Compliance was excellent in obtaining target trough levels for both SRL and CsA. Median SRL whole blood trough levels, as measured by monoclonal immunoassay (median daily doses) in the SRL-CsA-ST group, were 10.6 ng/ml (2.0 mg) and 10.3 ng/ml (2.0 mg) at months 36 and 48 respectively. In the SRL-ST group, these parameters were 17.8 ng/ml (5.0 mg) and 17.6 ng/ml (4.0 mg) at months 36 and 48 respectively. Median CsA whole blood trough levels as measured by monoclonal immunoassay (median daily doses) in the SRL-CsA-ST group were 95 ng/ml (175 mg) and 91 ng/ml (150 mg) at months 36 and 48 respectively. There was no significant difference between groups in the daily ST doses [5,6].


The 48-month results from this study show that patients who had CsA withdrawn from a SRL-CsA-ST regimen had significantly better calculated GFR, mean arterial blood pressure and graft survival with no significant difference in the cumulative incidence of biopsy-confirmed acute rejection. An earlier report of the 36-month results showed an increasing difference between groups in the rate of graft survival [7]. This difference continued to increase after 36 months and was statistically significant at 48 months, either when including patients’ loss to follow-up or when using Kaplan–Meier estimates and censoring patients’ loss to follow up. Kaplan–Meier methodology is that typically employed for estimating long-term renal allograft survival using registry databases and is accurate if sufficient patients have follow up through the point of analysis [1].

At 36 months, three SRL-CsA-ST and two SRL-ST patients had been lost to follow up. The number of patients lost to follow up increased to 20 and 11 (SRL-CsA-ST and SRL-ST, respectively) at 48 months, principally because 14 patients in the SRL-CsA-ST group and seven in the SRL-ST group did not agree to participate in the study beyond 36 months, which was the original duration of the protocol. Nonrandomized patients generally experienced poor early outcomes or adverse events and it should be noted that graft survival among the 95 nonrandomized patients was much lower than either of the randomized groups, resulting in an overall graft survival of 80.1% at 4 years for the 525 enrolled patients.

Similarly, the renal function advantage associated with CsA withdrawal persisted through 48 months, as indicated by improved serum creatinine and calculated GFR values. Furthermore, slope analyses revealed that renal function remained unchanged during 2–4 years in the SRL-ST group, whereas it declined in the SRL-CsA-ST group. Mota and colleagues reported the results of blinded, central pathologist readings from protocol-mandated biopsies that were performed during this trial, at engraftment and at 12 and 36 months after transplantation [8]. Mean chronic allograft damage index scores were significantly lower at 36 months in SRL-ST patients (4.7 vs. 3.2, P = 0.003), with tubular atrophy scores showing the greatest difference (0.77 vs. 0.32, P < 0.001). Thus, the results from our trial suggest that the improvement in graft survival in the SRL-ST group was a natural consequence of the preservation of renal structure and function.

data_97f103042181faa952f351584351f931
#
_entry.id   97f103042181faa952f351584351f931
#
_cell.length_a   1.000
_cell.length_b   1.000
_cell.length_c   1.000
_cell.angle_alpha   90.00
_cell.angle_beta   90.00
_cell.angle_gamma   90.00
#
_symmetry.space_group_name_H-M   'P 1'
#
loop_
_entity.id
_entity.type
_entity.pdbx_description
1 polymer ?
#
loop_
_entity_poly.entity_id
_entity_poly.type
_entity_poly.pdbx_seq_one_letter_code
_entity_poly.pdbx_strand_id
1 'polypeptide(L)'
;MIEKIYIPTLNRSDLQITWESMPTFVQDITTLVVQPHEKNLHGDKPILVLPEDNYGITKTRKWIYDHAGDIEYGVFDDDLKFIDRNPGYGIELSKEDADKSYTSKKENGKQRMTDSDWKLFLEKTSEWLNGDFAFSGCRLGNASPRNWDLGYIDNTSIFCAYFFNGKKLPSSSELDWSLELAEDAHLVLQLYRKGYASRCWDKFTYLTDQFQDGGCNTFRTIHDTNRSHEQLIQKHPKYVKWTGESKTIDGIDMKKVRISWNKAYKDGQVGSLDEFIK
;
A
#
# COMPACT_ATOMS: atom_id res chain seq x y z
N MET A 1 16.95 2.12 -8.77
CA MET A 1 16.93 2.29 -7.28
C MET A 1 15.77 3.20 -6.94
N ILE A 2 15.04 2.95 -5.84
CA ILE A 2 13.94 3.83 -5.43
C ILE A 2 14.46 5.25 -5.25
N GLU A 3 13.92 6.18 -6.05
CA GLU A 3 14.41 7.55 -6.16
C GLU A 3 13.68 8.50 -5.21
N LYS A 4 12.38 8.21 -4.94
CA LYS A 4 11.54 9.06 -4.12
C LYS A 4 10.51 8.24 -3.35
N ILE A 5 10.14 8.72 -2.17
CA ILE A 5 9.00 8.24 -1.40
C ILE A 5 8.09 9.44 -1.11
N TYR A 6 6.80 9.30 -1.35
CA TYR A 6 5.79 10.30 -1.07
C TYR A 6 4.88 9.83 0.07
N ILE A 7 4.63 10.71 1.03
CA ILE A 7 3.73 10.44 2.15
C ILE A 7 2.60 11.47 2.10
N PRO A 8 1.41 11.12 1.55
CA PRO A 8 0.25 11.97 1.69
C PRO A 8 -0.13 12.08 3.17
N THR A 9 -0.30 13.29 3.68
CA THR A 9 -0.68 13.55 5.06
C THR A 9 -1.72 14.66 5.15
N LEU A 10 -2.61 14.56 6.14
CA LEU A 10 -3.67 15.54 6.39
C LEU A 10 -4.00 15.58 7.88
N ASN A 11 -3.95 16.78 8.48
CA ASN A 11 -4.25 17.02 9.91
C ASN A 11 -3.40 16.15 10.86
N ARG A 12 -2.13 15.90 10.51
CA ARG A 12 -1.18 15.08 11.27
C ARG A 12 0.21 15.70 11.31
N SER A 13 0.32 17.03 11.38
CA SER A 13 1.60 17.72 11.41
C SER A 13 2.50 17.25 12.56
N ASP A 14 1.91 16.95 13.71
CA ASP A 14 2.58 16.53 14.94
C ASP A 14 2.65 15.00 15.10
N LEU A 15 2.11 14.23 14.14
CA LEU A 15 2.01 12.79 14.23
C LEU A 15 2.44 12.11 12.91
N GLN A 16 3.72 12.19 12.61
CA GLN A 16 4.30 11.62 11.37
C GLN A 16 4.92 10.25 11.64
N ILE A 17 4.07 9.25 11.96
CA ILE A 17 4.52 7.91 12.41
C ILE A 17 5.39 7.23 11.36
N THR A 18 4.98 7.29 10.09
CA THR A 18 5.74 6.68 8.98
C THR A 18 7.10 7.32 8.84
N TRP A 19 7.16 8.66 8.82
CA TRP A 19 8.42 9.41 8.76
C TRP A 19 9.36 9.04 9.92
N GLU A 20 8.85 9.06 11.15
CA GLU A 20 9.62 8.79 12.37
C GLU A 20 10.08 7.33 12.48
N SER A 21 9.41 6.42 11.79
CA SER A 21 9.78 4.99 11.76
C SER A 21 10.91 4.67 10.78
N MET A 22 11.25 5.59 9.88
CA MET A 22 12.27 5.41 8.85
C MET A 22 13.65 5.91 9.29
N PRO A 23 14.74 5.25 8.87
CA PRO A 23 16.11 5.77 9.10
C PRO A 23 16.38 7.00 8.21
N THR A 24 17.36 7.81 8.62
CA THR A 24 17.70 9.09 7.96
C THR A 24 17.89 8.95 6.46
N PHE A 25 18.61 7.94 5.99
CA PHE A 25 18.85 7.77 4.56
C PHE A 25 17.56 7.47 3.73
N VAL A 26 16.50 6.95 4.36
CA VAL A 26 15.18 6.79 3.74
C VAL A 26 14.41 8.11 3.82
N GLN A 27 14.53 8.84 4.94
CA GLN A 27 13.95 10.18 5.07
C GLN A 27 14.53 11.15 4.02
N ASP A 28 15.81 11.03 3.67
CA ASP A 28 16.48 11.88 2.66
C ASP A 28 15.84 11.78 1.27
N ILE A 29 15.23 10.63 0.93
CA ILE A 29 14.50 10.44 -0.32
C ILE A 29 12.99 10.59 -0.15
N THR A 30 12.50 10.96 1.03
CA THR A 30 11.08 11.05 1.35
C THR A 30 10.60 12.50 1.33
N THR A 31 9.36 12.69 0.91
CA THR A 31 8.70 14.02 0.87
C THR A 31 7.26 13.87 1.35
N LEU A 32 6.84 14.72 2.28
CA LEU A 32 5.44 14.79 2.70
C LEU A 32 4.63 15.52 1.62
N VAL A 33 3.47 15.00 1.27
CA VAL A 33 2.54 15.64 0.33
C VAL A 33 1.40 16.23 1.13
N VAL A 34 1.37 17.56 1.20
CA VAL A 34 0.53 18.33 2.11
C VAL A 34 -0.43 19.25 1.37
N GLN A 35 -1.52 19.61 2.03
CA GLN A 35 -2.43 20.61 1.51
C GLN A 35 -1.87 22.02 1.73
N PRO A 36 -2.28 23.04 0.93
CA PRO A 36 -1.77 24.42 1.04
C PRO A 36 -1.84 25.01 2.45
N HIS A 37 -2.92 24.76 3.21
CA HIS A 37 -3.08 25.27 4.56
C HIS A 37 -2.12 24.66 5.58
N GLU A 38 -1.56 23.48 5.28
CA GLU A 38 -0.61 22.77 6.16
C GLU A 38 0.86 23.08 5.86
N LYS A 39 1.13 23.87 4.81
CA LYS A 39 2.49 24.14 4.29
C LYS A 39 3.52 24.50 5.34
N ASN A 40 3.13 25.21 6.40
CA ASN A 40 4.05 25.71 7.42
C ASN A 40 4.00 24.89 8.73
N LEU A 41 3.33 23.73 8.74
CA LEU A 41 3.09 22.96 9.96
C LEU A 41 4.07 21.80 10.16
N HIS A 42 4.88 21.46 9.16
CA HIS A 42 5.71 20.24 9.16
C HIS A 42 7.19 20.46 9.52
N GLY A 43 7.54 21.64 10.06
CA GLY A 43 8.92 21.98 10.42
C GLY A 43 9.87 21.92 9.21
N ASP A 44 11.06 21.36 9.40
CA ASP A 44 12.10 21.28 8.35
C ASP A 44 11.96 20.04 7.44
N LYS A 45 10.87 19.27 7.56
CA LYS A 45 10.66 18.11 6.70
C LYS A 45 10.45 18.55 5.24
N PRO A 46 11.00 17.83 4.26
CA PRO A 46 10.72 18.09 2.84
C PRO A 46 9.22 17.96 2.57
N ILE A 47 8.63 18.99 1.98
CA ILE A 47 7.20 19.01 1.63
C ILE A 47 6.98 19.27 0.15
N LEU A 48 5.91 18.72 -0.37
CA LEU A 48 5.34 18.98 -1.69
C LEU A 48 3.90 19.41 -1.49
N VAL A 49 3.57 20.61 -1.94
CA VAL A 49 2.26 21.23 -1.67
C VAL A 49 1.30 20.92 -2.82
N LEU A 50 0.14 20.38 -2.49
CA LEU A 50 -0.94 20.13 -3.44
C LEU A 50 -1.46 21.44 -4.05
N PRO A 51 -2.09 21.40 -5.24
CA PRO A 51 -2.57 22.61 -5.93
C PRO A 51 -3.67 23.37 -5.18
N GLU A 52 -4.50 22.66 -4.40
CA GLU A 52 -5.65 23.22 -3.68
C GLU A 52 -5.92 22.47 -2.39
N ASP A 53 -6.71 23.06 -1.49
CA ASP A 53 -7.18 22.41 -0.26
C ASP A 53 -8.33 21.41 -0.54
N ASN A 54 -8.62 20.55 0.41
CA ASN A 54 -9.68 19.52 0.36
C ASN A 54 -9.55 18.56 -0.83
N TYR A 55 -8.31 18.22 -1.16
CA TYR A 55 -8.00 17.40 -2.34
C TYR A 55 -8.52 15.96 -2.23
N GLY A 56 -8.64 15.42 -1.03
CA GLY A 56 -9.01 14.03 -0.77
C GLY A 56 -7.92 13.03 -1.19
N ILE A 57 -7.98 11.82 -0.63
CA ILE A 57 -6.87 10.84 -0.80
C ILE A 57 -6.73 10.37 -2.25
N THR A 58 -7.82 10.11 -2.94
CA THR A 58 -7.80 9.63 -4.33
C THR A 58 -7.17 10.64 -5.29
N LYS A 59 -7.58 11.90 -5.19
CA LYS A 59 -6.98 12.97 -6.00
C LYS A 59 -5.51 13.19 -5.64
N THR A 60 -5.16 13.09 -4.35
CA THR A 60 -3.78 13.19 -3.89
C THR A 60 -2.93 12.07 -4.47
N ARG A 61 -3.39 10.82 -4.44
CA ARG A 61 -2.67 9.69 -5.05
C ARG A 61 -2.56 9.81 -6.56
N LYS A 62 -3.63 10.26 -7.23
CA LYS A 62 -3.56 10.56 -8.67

Based on outcomes in a population of >100 000 renal transplant patients, Hariharan et al. found that creatinine at 12 months combined with the change in creatinine over 6–12 months had a significant association with long-term graft survival [9]. Our data support their findings; however, it is recognized that renal function may be of limited predictive value for graft loss both in individual patients [10] as well as for some regimens associated with initially improving renal function but lacking adequate long-term follow up. Patients who had an early withdrawal of CsA from an SRL-CsA-ST regimen experienced significant benefits not only in renal function, but also in significantly better graft survival at 48 months after transplant compared with patients who remained on CsA. This contrasts with the meta-analysis findings that CsA withdrawal from AZA- or mycophenolate mofetil (MMF)-based regimens resulted in a significantly increased risk of acute rejection (difference 11%; 95% CI = 7%, 15%) without a graft-survival benefit (relative risk of graft loss 1.06, 95% CI = 0.81, 1.29) [11]. More recently, Abramowicz and colleagues reported that CsA withdrawal from a CsA-MMF-ST regimen 12–30 months after transplantation resulted in significantly higher acute rejection (P = 0.026) and numerically lower graft survival (92% CsA-MMF-ST versus 88% MMF-ST) 4 years later, despite a trend for improved renal function with MMF-ST [12]. In that trial, nine grafts were lost to chronic rejection in the MMF-ST group compared with three in the CsA-MMF-ST cohort.